No idea on this hologram. Romita, Sr. maybe? Could be Mike Zeck. No idea. Last issue promised this one would reunite the DeFalco/Frenz team with Erik Larsen inking. I don’t know why Erik would have done that at this point, but he is not in this book. And Frenz only draws 7 pages before Mark Bagley has to swing in and save the day, alongside a host of inkers comprised of Klaus Janson, Al Milgrom, Keith Williams, Mark Texeira, Tom Plamer and Joe Rubenstein. A real who’s who of classic inkers, plus current stalwart Keith Williams. Tex is a real odd man out here. Colors courtesy of Renee Witterstaetter. Is this famously late Tom DeFalco’s fault? Did Ron catch a cold? What happened with Erik? I’ll never know. What I do know is, the promise of a poster with Spider-Man, Silver Surfer and Captain America on it sounds very random until you see who drew it…
Ron Lim, artist of Captain America, Silver Surfer, and soon, Spider-Man Unlimited. Anyway, our tale begins with a guy running frantically down the street with a giant NES controller strapped to his chest that appears to be encasing him in a forcefield, yelling for help and bumping people around.
Not so much as a “gotta go” for MJ? Rude. And yes, the guy who looks like the burglar from Spidey’s origin is exactly what you think, and yes, it’s dumb. Anyway, might as well get a Frenz Spider-Man in here since he’s soon to disappear.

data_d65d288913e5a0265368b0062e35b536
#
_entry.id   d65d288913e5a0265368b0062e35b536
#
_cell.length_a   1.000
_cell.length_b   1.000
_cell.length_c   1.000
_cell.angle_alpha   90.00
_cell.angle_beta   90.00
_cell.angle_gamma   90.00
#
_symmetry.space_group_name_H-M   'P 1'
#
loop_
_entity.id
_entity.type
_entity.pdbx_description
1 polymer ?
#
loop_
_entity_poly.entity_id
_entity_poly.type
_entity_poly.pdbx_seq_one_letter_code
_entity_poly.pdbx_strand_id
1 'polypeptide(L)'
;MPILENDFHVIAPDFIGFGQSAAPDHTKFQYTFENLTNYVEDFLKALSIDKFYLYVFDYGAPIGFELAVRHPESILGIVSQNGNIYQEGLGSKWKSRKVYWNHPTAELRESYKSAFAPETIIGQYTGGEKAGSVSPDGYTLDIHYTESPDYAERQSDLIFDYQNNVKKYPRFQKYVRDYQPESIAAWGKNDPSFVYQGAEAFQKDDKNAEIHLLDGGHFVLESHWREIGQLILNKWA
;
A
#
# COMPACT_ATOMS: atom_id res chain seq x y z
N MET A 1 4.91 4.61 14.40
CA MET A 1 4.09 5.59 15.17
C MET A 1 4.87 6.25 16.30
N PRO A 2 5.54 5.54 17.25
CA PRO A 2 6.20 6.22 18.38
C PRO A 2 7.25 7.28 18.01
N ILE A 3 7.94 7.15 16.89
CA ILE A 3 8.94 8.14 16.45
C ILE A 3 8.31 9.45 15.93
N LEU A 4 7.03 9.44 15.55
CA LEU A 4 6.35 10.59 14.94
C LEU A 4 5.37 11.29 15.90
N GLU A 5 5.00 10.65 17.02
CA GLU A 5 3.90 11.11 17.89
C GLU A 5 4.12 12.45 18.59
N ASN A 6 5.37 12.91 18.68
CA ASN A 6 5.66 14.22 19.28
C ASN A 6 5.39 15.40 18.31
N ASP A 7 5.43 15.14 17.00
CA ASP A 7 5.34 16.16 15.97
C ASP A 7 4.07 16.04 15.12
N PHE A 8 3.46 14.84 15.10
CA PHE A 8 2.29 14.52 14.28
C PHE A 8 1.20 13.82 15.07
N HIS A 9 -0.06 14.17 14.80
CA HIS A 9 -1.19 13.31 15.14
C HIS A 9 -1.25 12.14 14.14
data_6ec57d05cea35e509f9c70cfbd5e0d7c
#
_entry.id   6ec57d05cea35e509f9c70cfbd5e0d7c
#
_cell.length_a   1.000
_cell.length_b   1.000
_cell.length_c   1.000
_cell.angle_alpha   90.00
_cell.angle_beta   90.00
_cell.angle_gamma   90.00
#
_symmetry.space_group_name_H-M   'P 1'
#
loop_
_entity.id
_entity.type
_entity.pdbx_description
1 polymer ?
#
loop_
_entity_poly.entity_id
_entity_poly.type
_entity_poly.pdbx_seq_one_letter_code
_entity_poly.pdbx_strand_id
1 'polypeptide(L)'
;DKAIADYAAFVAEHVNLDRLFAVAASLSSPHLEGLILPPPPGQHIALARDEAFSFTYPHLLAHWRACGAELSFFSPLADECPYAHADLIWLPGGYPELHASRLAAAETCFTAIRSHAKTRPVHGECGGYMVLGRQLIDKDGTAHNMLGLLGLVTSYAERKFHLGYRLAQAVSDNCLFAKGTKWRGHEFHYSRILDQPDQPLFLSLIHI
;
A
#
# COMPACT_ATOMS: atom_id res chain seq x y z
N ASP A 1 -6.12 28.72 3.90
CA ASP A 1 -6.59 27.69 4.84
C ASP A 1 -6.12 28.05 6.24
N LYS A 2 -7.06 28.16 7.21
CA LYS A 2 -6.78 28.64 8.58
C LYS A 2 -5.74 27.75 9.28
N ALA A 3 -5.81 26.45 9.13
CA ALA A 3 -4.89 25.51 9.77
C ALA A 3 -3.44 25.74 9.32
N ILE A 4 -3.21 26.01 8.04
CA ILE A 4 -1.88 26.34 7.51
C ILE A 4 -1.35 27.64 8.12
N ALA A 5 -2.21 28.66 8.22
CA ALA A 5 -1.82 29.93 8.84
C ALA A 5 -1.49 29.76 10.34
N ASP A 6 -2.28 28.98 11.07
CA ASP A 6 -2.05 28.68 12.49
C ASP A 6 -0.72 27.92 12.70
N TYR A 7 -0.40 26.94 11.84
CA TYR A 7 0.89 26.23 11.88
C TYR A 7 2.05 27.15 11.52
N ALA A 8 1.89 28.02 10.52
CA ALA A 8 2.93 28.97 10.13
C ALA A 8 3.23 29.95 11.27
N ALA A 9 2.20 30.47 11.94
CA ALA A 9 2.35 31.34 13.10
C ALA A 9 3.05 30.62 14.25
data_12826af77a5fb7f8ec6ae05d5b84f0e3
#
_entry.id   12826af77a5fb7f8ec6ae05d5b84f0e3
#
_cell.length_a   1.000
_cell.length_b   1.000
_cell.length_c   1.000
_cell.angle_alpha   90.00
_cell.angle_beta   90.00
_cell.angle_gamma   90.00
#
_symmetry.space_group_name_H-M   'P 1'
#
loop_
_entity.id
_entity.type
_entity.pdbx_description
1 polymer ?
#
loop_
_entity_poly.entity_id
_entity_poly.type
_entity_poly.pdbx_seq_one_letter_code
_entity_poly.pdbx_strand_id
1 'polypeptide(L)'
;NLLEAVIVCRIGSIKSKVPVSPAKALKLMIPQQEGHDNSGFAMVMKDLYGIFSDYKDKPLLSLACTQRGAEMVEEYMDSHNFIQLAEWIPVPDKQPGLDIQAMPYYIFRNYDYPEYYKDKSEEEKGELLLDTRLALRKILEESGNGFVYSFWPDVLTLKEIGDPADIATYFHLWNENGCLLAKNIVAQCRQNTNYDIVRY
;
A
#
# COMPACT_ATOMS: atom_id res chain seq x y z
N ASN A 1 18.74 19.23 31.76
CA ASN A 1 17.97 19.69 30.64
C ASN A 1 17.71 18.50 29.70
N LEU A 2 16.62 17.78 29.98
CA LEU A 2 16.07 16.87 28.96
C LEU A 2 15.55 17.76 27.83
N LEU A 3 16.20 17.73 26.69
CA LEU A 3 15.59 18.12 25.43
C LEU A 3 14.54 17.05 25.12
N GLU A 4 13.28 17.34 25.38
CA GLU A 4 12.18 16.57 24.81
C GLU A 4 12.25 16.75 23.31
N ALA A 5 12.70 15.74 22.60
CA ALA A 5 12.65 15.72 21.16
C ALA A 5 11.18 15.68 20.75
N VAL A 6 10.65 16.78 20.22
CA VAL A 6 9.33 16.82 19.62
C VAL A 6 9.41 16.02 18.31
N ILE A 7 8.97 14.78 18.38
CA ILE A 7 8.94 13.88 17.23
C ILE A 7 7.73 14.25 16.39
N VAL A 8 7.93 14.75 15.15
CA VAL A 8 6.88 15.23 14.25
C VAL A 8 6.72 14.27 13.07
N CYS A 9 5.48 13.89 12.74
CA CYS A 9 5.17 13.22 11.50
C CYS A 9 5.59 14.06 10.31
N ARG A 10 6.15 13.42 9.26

Frenz is really helped by a great inker. Spider-Man winds up some web antics to try to save the guy and the bike at the same time with some kind of slingshot move, but at the same time, Burglar Jr. steals a purse and comes running right at him as he lands on the sidewalk for a split second, distracting him.
Spidey drops the guy on a roof and focuses on the bike, keeping it from falling on anyone. MJ sees all this and is happy. And that’s it for Frenz. A few blocks away, the one brother steals a car and Stew piles into it after figuring out how to turn off the thingie, and they escape the goons chasing them. Had I to guess, I would say Klaus inked all Ron’s pages, and Milgrom takes over for the first of Bags’.
Sunset Bain, a weirdly named foe of Iron Man and Machine Man, if you can believe it. Elsewhere, Peter & Mj are home, Peter is upset that he couldn’t stop a burglar who looks exactly like the one from his first appearance, it could not be more on the nose, and it inspires him to tell her his origin like she wouldn’t know it by heart, at this point. It is the by now very familiar act of a modern artist recreating panels shot-for-shot from the origin while a modern writer retypes Stan’s dialogue. They add Peter’s commentary over it, but it doesn’t add much. Then he talks about how he’s always wondered what would’ve happened if he’d acted, and great power & responsibility and blah blah, MJ would know all this backward and forward. I think Keith Williams tags in during the flashback.
Cut to the brothers turning the machine on and off again, cut to the bad guys tracking it every time it’s turned on, cut back to Peter suiting up to go clear his head for awhile. And then Tex very visibility takes over inks.